Most drivers have never heard of a DAX evidence recorder, but the Austin Police Department is looking at buying the devices to help with cases of driving while intoxicated or under the influence of drugs.

When Austin police pull over suspected impaired drivers, officers conduct a field sobriety test. The exam includes an eye portion, where officers look for nystagmus, or involuntary twitching of the eyes; an indication of alcohol consumption.

Officers write down their observations and recall the details during trial. When they show video of the test, the eye portion is not that of the accused impaired driver, but a general example of what impaired eyes look like.

That’s where the DAX evidence recorder comes in. It records the actual eye test given to a driver in the field and can be played back for a jury. The inventor of the device, Dick Studdard, put it his way, “A picture is worth a thousand words, well, what’s a video worth?”

Houston Police, the New York Police Department, and the California Highway Patrol all use the DAX evidence recorders. Austin may follow those cities’ lead as it deals with an increase in the number of cases of drivers under the influence of drugs.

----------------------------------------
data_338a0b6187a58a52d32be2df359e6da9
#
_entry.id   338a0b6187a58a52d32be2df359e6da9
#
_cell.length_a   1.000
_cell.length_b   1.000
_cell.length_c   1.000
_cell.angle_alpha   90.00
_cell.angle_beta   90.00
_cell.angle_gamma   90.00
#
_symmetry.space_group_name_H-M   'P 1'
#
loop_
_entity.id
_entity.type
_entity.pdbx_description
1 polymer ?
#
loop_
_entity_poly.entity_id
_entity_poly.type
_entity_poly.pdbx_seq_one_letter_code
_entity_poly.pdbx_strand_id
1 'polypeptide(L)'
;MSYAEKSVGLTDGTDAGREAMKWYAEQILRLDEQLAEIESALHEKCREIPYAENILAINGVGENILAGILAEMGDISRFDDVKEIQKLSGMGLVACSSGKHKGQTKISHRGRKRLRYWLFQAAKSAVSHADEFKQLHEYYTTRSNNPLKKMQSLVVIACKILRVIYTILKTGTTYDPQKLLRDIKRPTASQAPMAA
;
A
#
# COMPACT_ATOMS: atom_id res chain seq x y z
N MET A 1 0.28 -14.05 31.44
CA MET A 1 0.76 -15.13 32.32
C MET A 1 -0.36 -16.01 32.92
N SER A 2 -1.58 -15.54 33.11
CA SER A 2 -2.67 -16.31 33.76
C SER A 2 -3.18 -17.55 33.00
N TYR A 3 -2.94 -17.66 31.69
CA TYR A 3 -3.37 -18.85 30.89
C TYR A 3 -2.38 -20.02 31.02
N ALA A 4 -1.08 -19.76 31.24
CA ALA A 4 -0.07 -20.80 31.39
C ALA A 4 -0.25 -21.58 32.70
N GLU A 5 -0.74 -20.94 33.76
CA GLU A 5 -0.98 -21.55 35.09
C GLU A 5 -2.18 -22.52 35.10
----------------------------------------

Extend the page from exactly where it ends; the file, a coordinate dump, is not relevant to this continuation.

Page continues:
"Drug cases, it's a lot different animal than alcohol is," said Jennings. “A lot of it too is you have be able to explain things a little bit better.”

The uptick in driving while under the influence of drugs has also produced an increase in calls for drug recognition experts, or DRE’s. They are called to the scene of DWI’s after officers conduct a field sobriety test and suspect something other than alcohol causing impairment.

The number of DRE evaluations in Austin has skyrocketed in recent years from 11 in 2010 to 368 in 2015. In 2016, there have already been more than 90 DRE evaluations.

Police hope the DAX evidence recorder would give them an extra piece of evidence to prove impairment as they continue to battle problems with drivers under the influence.